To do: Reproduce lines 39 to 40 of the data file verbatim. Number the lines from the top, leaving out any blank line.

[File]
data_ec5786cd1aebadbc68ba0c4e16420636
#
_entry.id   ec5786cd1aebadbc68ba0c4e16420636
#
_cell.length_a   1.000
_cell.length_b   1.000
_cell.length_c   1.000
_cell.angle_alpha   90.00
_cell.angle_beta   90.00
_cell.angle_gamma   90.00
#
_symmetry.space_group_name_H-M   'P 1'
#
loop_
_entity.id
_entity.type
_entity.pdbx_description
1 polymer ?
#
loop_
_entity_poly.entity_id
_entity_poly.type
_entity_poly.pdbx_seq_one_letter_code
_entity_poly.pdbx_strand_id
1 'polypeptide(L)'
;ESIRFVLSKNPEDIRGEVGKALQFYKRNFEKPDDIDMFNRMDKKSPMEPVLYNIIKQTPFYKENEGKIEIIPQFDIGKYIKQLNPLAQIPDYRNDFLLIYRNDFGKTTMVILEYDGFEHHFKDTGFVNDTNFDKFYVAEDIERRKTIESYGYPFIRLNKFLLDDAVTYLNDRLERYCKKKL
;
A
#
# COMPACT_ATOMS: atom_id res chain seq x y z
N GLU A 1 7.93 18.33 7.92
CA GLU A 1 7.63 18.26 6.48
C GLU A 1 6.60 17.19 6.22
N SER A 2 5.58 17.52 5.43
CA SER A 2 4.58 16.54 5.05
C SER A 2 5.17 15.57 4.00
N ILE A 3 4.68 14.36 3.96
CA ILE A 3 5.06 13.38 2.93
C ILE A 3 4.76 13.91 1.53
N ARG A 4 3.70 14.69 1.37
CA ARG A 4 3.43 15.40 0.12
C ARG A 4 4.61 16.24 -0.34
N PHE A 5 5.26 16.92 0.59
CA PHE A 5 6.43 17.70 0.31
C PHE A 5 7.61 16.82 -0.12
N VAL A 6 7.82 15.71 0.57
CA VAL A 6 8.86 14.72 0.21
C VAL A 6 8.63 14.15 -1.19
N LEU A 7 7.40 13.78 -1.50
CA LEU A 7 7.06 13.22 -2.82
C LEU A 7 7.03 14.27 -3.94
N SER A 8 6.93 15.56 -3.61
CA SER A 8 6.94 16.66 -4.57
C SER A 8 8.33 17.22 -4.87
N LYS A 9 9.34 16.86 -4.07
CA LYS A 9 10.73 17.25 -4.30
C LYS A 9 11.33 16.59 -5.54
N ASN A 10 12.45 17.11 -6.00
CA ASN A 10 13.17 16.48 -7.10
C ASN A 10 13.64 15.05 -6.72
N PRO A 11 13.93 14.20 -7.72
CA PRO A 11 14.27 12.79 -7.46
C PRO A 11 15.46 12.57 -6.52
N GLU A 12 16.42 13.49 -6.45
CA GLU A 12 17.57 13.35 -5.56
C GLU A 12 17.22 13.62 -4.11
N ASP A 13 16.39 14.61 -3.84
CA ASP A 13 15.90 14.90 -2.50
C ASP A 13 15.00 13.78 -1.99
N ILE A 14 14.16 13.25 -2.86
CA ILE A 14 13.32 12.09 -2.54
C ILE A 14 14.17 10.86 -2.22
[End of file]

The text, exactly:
C ILE A 3 4.76 13.91 1.53
N ARG A 4 3.70 14.69 1.37